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Addressing Concerns About Blue-Green Algae

June 11, 2012: Indiana Reservoir and Lake Update June 11, 2012: Indiana Reservoir and Lake Update

IDEM will begin sampling the listed swimming areas beginning on June 18th, 2012.

The Indiana State Department of Health cautions Hoosiers of possible high levels of blue-green algae, also known as Cyanobacteria, at many of Indiana's reservoirs and lakes. Swimmers and boaters should be careful in all recreational waters during this time of the year. Precautionary measures include avoiding contact with visible algae and swallowing water while swimming. Take a bath or shower with warm, soapy water after coming in contact with untreated water in ponds and lakes, especially before preparing or consuming food. Pets and livestock should also not be allowed to swim in or drink untreated water from these sources. Exposure to a blue-green algae during recreational activities such as swimming, wading, and water-skiing may lead to rashes, skin, eye irritation, and other uncomfortable effects such as nausea, stomach aches, and tingling in fingers and toes. If you should experience any symptoms after water recreational activities, please contact your doctor.

The Indiana Department of Environmental Management (IDEM) began cyanobacteria sampling the week of June 20th. The designated swimming beaches at the following DNR and U.S. Forest Service managed areas will be sampled monthly, unless cell counts exceed 100,000 cells per milliliter (cells/ml), at which point the swimming beaches in exceedance will be resampled on a biweekly basis until the counts fall below 100,000 cells/ml:

  • Chain O’Lakes State Park
  • Fairfax State Recreation Area on Monroe Lake
  • Hardin Ridge U.S. Forest Service Recreation Area on Monroe Lake
  • Hardy Lake State Recreation Area
  • Lost Bridge West State Recreation Area on Salamonie Lake
  • Miami State Recreation Area on Mississinewa Lake
  • Mounds State Recreation Area on Brookville Lake
  • Paynetown State Recreation Area on Monroe Lake
  • Pokagon State Park
  • Potato Creek State Park
  • Quakertown State Recreation Area on Brookville Lake
  • Raccoon State Recreation Area on Cecil M. Hardin Lake (Raccoon Lake)
  • Whitewater Memorial State Park

For protection of human health from cyanobacteria, the World Health Organization uses a guideline level of greater than 100,000 cells/ml and microcystin toxin levels of 20 parts per billion (ppb) for a high risk health alert in recreational waters. In Indiana, IDEM uses 6 ppb of microcystin toxin as a warning level. Additionally, IDEM will be analyzing samples for the cylindrospermopsin toxin, and using 5 ppb as a warning level. Exact cell counts and toxin levels can be found in the Test Results section of the web site. For more information on Blue-Green algae, please contact the Indiana Blue-Green Algae Information Line at (877) 650-0033 (Toll Free) or (317) 233-7181.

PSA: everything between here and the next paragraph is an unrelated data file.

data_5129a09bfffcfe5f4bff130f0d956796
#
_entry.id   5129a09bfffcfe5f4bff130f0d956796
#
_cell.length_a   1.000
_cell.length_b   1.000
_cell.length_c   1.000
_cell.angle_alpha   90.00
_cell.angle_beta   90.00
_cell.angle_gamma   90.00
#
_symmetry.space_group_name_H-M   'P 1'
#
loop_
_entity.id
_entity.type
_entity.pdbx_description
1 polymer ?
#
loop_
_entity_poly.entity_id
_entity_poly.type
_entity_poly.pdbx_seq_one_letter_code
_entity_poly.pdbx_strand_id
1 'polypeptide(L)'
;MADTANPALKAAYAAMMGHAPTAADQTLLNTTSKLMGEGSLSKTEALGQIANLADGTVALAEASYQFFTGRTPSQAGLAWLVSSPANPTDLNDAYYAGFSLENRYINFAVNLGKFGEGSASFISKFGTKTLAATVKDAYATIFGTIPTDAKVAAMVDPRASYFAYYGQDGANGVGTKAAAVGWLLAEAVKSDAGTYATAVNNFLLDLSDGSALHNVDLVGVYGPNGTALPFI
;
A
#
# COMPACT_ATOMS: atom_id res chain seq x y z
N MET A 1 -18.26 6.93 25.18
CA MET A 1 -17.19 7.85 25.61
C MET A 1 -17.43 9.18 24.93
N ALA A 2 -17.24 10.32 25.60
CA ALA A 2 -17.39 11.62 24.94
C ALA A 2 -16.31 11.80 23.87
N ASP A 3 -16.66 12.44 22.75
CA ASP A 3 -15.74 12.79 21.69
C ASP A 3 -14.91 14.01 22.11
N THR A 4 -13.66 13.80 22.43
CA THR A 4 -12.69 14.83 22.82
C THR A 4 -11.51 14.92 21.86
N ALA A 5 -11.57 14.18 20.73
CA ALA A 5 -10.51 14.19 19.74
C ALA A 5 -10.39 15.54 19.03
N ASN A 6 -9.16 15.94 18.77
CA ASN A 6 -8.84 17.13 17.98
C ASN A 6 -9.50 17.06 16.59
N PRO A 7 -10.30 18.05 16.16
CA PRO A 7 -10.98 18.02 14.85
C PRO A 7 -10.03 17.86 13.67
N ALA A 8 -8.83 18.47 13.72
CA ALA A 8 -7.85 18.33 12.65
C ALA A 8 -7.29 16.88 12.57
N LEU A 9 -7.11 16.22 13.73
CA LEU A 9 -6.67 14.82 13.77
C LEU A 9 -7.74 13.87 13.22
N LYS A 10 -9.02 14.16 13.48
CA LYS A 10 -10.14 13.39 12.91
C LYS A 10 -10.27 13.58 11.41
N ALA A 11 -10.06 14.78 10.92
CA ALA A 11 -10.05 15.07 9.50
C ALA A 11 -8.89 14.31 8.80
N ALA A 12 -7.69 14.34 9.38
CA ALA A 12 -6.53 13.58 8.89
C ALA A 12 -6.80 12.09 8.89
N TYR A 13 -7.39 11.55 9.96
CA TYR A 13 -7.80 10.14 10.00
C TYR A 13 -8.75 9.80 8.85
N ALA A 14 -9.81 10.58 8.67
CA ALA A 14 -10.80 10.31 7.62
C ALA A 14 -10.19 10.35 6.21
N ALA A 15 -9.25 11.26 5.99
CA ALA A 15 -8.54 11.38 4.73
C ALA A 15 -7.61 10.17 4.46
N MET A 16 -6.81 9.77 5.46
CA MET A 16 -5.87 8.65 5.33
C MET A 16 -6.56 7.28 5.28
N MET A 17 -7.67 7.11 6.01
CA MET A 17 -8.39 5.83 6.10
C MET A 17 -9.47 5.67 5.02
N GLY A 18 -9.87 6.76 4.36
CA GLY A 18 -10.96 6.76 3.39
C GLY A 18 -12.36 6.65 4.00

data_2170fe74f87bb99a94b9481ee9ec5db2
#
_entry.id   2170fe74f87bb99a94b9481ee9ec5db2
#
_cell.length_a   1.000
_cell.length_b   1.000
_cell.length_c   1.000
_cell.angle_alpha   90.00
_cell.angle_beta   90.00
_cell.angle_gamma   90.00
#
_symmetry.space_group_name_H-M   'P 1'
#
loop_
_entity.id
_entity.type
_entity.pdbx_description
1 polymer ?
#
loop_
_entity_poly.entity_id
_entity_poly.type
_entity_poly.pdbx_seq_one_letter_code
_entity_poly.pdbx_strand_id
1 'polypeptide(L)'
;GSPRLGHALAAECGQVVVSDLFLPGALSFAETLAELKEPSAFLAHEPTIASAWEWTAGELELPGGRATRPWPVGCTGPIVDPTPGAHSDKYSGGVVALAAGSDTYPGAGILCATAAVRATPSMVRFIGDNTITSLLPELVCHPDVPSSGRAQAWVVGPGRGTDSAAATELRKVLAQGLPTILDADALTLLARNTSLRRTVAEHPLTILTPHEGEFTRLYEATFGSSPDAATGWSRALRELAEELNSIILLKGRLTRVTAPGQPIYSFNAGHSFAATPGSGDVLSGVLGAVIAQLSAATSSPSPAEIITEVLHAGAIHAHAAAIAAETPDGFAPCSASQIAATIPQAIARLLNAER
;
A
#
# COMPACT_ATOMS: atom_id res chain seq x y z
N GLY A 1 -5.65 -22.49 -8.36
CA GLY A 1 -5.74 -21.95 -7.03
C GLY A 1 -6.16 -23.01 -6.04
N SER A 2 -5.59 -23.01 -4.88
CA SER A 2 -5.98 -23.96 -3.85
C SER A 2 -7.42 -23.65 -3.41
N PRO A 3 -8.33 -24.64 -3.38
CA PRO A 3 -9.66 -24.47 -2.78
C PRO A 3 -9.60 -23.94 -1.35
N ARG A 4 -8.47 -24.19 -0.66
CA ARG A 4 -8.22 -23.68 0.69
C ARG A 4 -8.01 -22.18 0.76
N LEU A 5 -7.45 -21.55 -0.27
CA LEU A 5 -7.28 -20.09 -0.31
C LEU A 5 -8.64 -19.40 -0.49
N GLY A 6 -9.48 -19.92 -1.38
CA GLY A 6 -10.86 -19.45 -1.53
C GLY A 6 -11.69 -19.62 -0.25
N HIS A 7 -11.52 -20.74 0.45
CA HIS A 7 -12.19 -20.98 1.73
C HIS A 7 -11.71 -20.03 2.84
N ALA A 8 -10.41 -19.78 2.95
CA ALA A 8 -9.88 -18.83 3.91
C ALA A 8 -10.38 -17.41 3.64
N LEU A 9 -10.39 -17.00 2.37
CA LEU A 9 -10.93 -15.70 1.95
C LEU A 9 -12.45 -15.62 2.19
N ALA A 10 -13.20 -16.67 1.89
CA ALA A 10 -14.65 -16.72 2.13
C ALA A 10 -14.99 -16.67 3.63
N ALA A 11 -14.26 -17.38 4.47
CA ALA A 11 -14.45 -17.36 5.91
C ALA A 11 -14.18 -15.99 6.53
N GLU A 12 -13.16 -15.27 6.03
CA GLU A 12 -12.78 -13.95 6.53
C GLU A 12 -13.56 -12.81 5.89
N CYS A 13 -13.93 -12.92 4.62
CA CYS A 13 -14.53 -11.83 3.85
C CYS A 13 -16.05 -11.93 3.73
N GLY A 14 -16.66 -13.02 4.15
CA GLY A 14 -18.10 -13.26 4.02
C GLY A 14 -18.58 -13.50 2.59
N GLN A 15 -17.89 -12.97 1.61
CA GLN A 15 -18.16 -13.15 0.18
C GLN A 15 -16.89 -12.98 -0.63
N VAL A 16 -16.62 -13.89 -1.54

Indiana Clean Lakes Program

Each summer, the Indiana Clean Lakes Program (CLP) staff at Indiana University’s School for Public and Environmental Affairs (IU SPEA) conducts comprehensive assessments of between 70 and 80 randomly selected Indiana lakes. These lakes are sampled once during the summer season. Beginning in 2010, targeted cyanobacteria testing was added to the CLP protocol. Upon return to the SPEA laboratory, cyanobacteria are identified and counted, and the samples analyzed for the microcystin toxin. This project is designed to help determine the environmental variables (water temperature, nutrient concentration, plankton density, chlorophyll concentration, etc.) associated with high microcystin toxin concentrations. The development of relationships between environmental variables and microcystin toxin levels will be critical for effective lake management and minimization of human health risks associated with the toxin.

The results of the CLP sampling can be found in the Test Results section. For more information about the CLP, please contact Melissa Clark (

Kosciusko County Lake Sampling Result

Grace College samples 44 lakes in Kosciusko County monthly. These samples are analyzed by CEES for the microcystin toxin and some lakes for cyanobacteria cell counts. Because of the large number of lakes, lakes will only be listed if toxin levels in samples are greater than 6ppb or cyanobacteria cell counts exceed 100,000 cells/ml. For a complete listing of lakes, please see Test Results. For more information about the Kosciusko County lakes, please contact Bruce Hammer, Environmental Scientist with the Kosciusko County Health Department at (574) 372-2349.